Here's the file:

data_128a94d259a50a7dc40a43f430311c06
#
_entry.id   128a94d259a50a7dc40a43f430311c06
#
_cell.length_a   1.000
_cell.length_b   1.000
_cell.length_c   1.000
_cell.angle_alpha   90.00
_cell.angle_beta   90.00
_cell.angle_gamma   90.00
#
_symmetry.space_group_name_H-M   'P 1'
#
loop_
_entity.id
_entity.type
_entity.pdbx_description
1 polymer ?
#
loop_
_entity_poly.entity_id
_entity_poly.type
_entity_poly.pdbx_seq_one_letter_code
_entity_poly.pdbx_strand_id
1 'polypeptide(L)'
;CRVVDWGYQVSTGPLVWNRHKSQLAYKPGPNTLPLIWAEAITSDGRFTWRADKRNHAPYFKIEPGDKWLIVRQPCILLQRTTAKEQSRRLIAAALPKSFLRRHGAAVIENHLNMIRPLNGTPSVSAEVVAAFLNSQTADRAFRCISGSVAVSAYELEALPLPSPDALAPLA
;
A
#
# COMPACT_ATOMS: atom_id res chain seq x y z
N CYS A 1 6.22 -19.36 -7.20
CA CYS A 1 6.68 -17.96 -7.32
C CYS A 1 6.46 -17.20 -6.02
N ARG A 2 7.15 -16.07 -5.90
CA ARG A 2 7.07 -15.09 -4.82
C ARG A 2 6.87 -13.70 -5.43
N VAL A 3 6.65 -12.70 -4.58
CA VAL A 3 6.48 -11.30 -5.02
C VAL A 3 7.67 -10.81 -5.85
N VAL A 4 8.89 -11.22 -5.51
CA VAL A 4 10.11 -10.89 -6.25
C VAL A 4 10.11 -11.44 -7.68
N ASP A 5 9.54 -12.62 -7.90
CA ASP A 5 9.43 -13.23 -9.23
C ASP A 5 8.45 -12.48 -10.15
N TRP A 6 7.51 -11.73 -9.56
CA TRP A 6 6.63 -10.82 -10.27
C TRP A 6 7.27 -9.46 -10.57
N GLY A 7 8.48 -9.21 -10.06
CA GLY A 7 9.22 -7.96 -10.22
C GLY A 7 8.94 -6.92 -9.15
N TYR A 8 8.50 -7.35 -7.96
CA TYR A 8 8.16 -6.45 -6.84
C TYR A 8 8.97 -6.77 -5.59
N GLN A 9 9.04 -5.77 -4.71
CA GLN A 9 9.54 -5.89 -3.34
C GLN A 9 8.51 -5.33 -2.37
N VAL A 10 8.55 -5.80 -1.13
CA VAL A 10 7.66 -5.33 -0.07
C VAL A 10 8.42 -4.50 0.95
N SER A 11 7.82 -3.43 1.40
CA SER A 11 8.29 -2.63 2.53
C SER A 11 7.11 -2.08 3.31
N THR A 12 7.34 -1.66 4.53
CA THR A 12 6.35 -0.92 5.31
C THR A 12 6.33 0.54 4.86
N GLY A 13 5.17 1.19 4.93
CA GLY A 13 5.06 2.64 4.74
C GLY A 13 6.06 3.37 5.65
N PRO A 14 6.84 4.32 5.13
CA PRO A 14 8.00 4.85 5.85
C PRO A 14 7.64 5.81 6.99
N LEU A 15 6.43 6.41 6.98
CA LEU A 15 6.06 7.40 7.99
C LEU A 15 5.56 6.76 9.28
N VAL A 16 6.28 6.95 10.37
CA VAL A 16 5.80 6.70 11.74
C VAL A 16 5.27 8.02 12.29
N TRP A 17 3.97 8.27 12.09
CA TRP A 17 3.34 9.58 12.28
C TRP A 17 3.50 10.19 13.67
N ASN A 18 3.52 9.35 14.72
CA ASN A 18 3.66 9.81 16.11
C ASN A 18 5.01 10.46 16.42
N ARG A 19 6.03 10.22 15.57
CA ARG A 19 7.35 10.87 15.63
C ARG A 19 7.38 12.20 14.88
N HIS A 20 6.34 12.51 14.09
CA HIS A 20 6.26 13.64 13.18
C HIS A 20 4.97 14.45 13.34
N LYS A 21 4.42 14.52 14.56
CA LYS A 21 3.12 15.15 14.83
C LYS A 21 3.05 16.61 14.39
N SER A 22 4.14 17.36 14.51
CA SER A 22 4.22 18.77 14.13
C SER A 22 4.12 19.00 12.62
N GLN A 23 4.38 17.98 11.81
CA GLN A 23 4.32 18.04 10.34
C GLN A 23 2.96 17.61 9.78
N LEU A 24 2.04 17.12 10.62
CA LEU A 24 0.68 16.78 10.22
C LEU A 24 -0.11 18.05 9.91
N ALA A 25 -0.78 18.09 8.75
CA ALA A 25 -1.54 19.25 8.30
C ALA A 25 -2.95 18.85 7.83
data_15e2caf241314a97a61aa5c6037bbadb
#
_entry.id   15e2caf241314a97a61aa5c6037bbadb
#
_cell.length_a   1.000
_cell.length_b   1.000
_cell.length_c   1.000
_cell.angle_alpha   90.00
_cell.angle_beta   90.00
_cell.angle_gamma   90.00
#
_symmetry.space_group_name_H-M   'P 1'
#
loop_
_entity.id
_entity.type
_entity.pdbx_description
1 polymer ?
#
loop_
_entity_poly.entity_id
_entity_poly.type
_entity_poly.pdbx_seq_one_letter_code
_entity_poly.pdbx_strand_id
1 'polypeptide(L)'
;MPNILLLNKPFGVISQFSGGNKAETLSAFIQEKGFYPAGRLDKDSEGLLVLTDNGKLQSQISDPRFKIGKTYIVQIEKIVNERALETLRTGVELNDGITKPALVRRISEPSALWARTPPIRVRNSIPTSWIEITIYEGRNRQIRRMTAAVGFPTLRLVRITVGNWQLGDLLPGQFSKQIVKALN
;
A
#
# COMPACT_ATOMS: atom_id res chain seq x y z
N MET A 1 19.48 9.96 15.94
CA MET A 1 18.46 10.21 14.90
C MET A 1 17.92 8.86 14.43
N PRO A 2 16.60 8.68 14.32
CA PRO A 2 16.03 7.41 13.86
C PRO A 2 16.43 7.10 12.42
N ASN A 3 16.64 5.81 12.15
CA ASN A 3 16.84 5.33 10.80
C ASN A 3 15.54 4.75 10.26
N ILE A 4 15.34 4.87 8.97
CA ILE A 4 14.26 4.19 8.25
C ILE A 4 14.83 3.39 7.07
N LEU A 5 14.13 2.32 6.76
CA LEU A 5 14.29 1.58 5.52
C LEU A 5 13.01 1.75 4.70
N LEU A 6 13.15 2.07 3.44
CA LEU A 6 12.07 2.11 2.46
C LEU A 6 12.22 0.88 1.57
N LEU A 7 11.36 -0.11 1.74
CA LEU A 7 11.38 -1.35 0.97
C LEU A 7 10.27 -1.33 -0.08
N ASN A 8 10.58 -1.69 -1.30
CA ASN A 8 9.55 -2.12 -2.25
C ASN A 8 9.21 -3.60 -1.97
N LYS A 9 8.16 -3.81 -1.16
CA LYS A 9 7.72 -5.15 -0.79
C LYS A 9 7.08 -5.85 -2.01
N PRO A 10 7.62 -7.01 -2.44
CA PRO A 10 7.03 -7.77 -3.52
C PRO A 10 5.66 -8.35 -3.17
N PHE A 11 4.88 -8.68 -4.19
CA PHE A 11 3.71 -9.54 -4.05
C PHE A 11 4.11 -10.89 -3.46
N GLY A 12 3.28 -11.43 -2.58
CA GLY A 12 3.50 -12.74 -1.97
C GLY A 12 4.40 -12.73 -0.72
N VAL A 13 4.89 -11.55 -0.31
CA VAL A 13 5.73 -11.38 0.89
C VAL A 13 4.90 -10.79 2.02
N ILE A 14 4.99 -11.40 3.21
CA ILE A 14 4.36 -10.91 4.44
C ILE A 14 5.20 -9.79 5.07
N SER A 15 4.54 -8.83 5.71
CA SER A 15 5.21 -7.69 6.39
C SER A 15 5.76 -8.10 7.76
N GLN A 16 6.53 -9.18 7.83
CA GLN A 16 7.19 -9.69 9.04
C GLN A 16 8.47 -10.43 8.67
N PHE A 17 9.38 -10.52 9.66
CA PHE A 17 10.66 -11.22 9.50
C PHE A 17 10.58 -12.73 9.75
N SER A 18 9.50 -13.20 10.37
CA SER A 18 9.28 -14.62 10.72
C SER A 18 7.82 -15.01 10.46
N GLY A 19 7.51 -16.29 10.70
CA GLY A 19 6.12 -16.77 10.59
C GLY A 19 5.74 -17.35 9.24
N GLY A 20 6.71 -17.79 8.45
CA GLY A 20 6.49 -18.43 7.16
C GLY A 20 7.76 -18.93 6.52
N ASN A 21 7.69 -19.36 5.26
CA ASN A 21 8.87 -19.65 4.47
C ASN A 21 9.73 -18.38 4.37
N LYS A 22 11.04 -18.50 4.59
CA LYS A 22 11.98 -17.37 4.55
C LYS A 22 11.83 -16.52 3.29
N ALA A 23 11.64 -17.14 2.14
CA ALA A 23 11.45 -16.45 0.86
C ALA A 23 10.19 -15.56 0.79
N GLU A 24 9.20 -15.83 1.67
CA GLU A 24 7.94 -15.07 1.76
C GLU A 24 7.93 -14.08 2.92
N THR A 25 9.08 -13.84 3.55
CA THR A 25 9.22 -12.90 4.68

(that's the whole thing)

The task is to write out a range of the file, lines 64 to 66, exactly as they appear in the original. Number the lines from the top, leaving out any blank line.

N THR A 12 7.34 -1.66 4.53
CA THR A 12 6.35 -0.92 5.31
C THR A 12 6.33 0.54 4.86